The FTC issues orders to 7 broadband companies to analyze ISP privacy practices given they are also ad-support content platforms

The Federal Trade Commission announced yesterday that they have issued orders to seven U.S. Internet broadband providers to analyze how these broadband companies carry out the data collection and distribution process.

Seven broadband companies including AT&T Inc., AT&T Mobility LLC, Comcast Cable Communications doing business as Xfinity, Google Fiber Inc., T-Mobile US Inc., Verizon Communications Inc., and Cellco Partnership doing business as Verizon Wireless, received orders from the FTC for monitoring the companies’ privacy policies, procedures, and practices.

According to the FTC press release, “This study is to better understand Internet service providers’ privacy practices in light of the evolution of telecommunications companies into vertically integrated platforms that also provide advertising-supported content. Under current law, the FTC has the ability to enforce against unfair and deceptive practices involving Internet service providers.”

What information does the FTC plan to retrieve?

The FTC is authorized to issue the “Orders to File a Special Report by Section 6(b) of the FTC Act”, the press release reads.

The Commission seeks to obtain information on the categories of personal information collected about consumers or their devices, including the purpose for which the information is collected or used. Also, the techniques for collecting such information:

  • whether the information collected is shared with third parties;
  • internal policies for access to such data; and
  • how long the information is retained;

They will also analyze whether the information is aggregated, anonymized or de-identified. The other factors they’ll analyze include:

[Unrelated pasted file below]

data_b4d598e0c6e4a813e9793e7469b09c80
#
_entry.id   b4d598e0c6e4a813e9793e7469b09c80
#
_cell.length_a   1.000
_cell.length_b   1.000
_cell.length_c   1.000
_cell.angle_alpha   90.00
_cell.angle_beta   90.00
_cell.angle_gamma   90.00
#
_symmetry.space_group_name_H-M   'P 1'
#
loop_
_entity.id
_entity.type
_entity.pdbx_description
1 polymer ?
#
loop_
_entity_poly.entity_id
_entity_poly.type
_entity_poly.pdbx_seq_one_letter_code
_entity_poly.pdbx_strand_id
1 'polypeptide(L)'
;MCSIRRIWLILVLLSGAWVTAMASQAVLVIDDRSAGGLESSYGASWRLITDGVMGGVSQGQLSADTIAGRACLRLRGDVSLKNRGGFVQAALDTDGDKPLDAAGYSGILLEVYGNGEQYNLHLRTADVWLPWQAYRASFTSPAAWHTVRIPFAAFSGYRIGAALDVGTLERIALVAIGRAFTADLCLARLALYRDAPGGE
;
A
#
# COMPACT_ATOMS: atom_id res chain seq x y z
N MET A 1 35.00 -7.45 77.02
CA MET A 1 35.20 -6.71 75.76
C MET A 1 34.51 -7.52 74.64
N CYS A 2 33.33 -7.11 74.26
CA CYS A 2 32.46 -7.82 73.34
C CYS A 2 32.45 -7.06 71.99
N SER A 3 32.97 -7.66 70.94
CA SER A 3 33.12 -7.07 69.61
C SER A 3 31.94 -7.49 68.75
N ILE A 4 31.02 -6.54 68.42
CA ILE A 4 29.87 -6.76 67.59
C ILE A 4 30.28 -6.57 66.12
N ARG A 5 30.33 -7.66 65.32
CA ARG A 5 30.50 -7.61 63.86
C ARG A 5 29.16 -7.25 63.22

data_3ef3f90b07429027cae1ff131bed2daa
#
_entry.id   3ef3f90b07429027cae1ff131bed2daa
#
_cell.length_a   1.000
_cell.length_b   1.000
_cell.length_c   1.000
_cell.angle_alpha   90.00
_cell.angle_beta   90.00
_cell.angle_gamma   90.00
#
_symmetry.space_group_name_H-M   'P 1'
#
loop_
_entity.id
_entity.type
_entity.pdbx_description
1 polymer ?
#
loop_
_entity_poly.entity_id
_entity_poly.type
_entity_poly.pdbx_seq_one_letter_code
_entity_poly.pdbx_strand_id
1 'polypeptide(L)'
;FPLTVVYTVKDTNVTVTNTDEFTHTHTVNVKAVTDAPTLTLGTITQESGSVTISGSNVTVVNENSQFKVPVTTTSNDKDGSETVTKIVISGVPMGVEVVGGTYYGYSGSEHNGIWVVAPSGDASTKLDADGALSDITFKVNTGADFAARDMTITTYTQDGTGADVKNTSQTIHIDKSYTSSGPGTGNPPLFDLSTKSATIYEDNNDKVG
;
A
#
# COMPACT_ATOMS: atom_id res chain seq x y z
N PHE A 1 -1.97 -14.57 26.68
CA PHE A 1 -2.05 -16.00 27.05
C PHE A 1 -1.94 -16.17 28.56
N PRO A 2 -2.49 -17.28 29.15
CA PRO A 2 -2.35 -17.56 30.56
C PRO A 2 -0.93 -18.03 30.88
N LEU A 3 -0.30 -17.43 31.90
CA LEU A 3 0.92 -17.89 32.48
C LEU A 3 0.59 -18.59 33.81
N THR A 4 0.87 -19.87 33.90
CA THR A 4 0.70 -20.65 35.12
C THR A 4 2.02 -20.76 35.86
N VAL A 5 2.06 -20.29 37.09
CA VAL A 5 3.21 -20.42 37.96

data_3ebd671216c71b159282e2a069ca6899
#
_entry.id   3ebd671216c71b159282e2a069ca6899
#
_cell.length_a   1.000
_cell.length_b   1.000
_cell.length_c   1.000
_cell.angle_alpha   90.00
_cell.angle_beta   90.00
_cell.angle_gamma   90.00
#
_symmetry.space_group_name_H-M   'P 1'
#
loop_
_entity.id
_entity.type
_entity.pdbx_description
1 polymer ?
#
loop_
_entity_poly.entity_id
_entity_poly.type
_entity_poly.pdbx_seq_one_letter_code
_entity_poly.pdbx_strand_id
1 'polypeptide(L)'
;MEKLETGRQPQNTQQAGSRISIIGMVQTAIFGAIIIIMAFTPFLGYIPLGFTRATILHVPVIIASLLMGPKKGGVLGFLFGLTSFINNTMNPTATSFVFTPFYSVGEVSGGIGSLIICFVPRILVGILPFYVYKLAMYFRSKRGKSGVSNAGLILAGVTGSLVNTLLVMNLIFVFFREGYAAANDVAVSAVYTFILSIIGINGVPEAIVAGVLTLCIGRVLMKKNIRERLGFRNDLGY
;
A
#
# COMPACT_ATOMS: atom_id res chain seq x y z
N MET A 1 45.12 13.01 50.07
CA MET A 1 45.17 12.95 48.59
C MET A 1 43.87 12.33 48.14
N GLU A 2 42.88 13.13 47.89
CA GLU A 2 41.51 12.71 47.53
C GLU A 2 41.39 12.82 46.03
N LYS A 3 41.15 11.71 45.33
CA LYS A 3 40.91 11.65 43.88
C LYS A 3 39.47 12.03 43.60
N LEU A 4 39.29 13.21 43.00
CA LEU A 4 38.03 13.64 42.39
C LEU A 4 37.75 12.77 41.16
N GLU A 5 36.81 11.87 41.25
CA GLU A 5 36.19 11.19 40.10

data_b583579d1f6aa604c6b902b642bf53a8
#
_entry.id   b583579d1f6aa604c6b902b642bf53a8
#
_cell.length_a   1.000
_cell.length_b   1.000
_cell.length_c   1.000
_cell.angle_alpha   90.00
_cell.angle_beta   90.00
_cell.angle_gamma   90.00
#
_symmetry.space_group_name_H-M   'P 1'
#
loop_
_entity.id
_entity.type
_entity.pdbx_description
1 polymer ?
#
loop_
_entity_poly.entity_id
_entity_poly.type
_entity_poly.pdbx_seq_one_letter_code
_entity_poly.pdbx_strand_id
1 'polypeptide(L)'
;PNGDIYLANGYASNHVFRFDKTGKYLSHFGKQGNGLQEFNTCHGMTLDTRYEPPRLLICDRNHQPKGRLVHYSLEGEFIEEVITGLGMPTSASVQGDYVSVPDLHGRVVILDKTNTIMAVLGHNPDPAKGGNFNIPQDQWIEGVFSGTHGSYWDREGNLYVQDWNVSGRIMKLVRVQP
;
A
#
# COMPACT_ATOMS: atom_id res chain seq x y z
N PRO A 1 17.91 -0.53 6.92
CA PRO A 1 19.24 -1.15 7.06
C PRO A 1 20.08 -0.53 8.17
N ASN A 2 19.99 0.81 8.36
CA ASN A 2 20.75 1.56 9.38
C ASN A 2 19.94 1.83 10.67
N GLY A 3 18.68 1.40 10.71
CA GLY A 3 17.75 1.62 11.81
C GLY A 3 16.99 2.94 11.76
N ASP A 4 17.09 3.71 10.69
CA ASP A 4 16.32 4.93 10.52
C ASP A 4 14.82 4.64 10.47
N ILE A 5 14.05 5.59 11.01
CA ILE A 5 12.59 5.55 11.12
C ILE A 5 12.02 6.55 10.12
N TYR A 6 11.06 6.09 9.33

• Copies of the companies’ notices and disclosures to consumers about their data collection practices;
  • Whether the companies offer consumers choices about the collection, retention, use, and disclosure of personal information, and whether the companies have denied or degraded service to consumers who decline to opt-in to data collection; and
  • Procedures and processes for allowing consumers to access, correct, or delete their personal information.

“The FTC has given the companies up to 45 days to hand over the requested information”, The Verge reports.

A user wrote on HackerNews, “It’s good to check on this of course but…as far as ISPs go, this is actually about #3 on the list of problems I want the FTC or someone to fix”

“How about the fact that there’s usually only one choice. Or that Internet that everyone wants can be force-bundled with ridiculous things no one wants (like a home phone line and minimum TV bundle), that we tolerate because there is no option. Or prices that go up forever with no improvements, except when they all magically found a way the day after Google Fiber was announced. These companies abuse their positions and need to be checked for that in addition to privacy”, the user added.

To know more about this news in detail, visit the official press release.

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*** This is a Security Bloggers Network syndicated blog from Security News – Packt Hub authored by Savia Lobo. Read the original post at: